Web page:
Negro League pioneers 'helped build bridge'
By PAUL HAGEN
COOPERSTOWN, N.Y. - Buck O'Neil wasn't inducted into the Hall of Fame and that, certainly, is a subject that can be debated.
Still, on a gloriously sunny day at the Clark Sports Center when 17 pioneers of black baseball were honored with plaques in baseball's shrine, it was O'Neil, the 94-year-old chairman of the Negro Leagues Museum in Kansas City, who led off and set the tone for the day.
"These people helped build the bridge across the chasm of prejudice, not just crossed it like people like me did," he intoned yesterday. "People say, 'I know you hate what was done to you and your folks.
"No. I can't hate any human being because my God never made anyone ugly. I hate cancer. Cancer killed my mother. Cancer killed my wife 10 years ago. I hate AIDS. But I can't hate another human being."
An exhaustive study produced the list of players and executives, including the first female Hall of Famer, Effa Manley. And while such recognition was no doubt overdue, that didn't lessen the enthusiasm of the surviving family members who gathered in this quaint upstate New York village.
"It's a wonderful thing," said Arthur Foote Jr., the great great nephew of Frank Grant, who is often called the greatest black ballplayer of the 19th century. "There were many great players and, without this, they may never have gotten the recognition they deserved.
"I knew something about the Negro Leagues but not as much as I should. I'm 42 years old and grew up more in the era of Bruce Sutter [the lone player elected by the Baseball Writers Association of America this year]."
Grant was one of five pre-Negro League players enshrined, along with Pete Hill, Jose Mendez, Louis Santop and Ben Taylor.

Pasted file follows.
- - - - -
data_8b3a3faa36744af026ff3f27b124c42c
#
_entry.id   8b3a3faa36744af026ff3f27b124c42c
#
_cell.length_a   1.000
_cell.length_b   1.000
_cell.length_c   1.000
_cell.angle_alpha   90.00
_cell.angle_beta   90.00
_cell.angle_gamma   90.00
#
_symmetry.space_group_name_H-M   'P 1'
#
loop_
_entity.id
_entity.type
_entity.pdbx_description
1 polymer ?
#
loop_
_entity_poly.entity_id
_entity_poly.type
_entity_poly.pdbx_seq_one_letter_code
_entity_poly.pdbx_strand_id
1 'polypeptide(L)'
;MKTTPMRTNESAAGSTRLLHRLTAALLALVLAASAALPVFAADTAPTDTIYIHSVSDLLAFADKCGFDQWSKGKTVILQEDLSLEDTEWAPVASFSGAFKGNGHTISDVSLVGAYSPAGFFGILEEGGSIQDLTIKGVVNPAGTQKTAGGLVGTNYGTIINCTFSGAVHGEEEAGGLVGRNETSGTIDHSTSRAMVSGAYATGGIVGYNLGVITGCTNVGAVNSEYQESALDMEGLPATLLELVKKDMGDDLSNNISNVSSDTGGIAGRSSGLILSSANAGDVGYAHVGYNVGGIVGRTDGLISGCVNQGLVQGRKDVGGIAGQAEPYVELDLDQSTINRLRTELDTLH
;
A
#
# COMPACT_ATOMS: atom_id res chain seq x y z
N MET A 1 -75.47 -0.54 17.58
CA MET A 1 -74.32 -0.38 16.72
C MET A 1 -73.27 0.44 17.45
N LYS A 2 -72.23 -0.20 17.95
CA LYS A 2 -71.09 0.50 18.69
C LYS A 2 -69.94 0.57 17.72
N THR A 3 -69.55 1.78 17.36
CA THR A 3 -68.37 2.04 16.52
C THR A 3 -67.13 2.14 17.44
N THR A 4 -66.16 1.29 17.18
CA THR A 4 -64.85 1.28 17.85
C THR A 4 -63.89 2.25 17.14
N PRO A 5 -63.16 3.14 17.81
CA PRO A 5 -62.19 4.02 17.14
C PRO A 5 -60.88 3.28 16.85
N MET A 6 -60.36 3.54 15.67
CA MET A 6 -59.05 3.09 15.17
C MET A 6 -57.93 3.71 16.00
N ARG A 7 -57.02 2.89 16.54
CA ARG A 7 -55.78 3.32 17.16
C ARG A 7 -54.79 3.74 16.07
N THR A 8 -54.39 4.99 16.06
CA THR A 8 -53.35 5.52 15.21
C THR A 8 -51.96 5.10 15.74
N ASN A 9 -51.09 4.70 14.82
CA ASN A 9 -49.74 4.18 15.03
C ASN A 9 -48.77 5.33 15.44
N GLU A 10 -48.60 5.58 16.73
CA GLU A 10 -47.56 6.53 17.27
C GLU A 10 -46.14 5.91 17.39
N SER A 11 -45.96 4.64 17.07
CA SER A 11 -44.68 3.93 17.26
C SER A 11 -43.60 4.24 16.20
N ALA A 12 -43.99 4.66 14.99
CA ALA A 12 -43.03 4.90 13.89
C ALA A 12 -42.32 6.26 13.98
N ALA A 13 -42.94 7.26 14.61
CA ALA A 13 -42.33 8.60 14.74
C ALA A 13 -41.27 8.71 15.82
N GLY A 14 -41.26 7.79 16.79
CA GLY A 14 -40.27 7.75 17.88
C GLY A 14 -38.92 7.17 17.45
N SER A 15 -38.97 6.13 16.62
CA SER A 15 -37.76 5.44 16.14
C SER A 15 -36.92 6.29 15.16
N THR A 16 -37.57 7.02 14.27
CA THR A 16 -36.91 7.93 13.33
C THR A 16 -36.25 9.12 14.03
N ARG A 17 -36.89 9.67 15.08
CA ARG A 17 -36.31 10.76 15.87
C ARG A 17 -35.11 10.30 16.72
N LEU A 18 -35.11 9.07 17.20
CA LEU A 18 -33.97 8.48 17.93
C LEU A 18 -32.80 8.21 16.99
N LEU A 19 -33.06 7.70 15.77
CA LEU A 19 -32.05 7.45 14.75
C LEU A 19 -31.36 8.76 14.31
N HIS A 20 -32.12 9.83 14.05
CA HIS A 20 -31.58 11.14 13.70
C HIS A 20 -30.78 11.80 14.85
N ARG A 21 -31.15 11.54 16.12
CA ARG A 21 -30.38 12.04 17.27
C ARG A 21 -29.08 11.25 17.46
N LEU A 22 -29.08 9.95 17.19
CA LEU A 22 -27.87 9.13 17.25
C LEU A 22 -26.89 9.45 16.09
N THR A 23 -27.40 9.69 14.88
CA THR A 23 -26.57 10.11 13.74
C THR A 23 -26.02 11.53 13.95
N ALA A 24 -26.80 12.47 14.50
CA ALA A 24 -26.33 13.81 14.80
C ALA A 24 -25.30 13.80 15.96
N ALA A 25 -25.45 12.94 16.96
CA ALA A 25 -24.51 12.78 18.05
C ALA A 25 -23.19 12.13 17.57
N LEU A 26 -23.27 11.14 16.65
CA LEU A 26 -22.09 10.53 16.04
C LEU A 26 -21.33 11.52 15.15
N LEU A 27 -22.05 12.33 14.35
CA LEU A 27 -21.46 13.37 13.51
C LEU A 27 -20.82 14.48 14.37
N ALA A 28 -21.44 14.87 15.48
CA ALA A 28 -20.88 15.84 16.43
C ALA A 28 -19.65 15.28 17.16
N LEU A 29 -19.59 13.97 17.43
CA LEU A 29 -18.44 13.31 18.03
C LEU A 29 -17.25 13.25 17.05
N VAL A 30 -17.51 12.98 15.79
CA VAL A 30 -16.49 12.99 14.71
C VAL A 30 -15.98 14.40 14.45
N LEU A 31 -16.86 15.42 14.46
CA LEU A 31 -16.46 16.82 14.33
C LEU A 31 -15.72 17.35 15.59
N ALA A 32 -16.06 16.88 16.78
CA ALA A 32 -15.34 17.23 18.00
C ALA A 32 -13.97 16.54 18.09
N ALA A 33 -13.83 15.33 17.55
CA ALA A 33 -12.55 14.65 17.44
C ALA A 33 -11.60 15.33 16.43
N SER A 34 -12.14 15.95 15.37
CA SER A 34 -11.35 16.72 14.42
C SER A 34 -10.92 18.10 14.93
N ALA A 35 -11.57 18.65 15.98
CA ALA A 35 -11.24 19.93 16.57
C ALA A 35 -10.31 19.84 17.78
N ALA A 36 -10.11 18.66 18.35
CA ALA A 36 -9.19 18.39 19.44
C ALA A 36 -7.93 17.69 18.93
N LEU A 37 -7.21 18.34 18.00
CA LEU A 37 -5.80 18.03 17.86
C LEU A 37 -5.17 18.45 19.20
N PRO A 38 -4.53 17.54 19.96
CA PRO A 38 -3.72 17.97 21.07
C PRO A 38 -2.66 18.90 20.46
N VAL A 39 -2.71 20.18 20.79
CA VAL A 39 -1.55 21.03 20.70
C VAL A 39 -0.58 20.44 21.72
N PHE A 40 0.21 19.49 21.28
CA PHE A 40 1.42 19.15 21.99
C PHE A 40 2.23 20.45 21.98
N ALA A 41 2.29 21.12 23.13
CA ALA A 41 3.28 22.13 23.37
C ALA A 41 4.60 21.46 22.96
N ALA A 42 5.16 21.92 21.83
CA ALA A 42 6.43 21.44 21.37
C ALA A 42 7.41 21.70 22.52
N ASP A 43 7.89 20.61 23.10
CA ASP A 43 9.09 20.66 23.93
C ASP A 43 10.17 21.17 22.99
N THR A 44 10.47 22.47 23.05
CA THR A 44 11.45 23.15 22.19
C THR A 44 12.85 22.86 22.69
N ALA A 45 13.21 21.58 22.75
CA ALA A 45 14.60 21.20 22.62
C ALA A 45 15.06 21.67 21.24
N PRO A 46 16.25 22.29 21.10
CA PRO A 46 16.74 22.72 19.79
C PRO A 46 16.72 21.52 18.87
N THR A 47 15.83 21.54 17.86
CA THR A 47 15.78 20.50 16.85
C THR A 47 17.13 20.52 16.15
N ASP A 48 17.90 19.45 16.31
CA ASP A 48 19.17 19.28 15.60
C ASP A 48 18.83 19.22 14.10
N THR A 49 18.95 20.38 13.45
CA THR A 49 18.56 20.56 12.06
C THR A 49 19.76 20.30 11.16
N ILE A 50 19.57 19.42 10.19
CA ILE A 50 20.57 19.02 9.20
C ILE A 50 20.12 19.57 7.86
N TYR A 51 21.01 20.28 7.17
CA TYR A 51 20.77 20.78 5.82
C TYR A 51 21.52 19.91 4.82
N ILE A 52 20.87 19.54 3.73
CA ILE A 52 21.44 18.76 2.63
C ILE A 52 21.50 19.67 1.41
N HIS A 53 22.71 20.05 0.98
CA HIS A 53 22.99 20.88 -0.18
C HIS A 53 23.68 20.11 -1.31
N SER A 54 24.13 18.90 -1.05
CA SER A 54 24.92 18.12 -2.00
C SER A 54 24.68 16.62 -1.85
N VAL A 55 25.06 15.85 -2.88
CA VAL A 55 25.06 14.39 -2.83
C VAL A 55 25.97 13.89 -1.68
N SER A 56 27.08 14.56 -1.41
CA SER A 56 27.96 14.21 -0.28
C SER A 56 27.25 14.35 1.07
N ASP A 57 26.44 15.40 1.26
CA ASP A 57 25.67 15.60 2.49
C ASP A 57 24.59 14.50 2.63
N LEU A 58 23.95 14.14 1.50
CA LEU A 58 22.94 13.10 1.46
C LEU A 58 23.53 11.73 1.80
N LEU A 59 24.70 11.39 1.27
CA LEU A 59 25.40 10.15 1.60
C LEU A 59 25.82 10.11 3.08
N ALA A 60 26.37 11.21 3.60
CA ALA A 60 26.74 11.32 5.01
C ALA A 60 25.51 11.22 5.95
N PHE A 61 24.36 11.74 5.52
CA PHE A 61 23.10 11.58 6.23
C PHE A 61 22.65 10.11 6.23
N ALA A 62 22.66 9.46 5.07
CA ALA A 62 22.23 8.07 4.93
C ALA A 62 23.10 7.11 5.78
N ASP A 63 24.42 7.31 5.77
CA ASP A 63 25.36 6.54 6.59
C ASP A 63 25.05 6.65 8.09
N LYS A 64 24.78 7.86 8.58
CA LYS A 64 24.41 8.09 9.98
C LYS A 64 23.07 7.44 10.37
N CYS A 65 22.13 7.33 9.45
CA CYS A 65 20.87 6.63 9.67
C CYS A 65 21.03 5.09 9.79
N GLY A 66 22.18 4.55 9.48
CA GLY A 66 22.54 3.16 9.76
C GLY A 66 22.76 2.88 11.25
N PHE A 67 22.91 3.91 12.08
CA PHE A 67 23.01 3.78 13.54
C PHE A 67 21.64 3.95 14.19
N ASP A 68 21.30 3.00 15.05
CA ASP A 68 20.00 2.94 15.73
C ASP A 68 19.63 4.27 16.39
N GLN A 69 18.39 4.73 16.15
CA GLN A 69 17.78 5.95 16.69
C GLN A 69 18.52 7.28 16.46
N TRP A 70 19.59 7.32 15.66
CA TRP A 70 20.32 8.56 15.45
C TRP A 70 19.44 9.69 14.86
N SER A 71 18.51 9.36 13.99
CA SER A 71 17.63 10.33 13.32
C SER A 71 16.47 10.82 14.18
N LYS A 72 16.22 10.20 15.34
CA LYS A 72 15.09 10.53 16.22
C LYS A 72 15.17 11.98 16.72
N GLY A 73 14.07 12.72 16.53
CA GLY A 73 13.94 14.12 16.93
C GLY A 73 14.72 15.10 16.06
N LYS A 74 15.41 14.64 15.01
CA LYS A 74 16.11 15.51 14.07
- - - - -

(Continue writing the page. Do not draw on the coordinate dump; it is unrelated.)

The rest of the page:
Ray Mackey is the great nephew of Biz Mackey, the great catcher who represented Negro League players along with Ray Brown, Willard Brown, Andy Cooper, Mule Suttles, Cristobal Torriente and Jud Wilson.
"My favorite story is that Biz and my grandfather went through a lot of adversity," he said. "It was the Depression. Times were tough. They'd pick cotton all day and afterward play ball until they couldn't see anymore. He had determination. My great uncle stood up and said, 'I'm going to succeed.' He was so determined. And that's still a motivation to me."
Manley, who was born in Philadelphia and graduated from William Penn High School, was the only woman honored among a group of executives that also included Alex Pompez, Cum Posey, J.L. Wilkinson and Sol White.
She was represented on the dais by her niece, Connie Brooks, who a day earlier took great exception to the story - told by Manley herself in her later years - that she was white as the result of a liaison between her Caucasian mother and a white man.
According to Brooks, Effa's mother was half German and half Native American. "So Effa was a product of that," he said. "She was a little bit of everything. She belonged to everybody and she used that to her advantage."
Still, she was thrilled that her aunt was being recognized for her contributions running the Newark Eagles as well as her crusades for civil rights.
"I'm very proud and honored," Brooks said. "It's been a long journey for all of us. I knew her worth, but was wondering if the world would ever find out."
Sharon Robinson, daughter of Jackie Robinson, called upon the nation to use yesterday's ceremony as a reminder "that it is incumbent upon us to continue to recognize the inequities in our society."
She also offered the opinion that yesterday's tribute would not have been possible without O'Neil's contributions, which may have been a reference to the fact that he had not been included among those who were given baseball's highest honor yesterday.
O'Neil, however, seemed happy enough to salute those who were admitted to the Hall of Fame.
"The Negro Leagues were not like Hollywood portrayed. No," he said. "The Negro Leagues were the third-largest black business in America. Forty percent of the players were college men who, at the end of the season, would go back to teaching or coaching or classes.
"That was Negro League baseball and I was proud to have been a Negro League player."
Just as proud, it seemed, as the families of the 17 inductees were yesterday.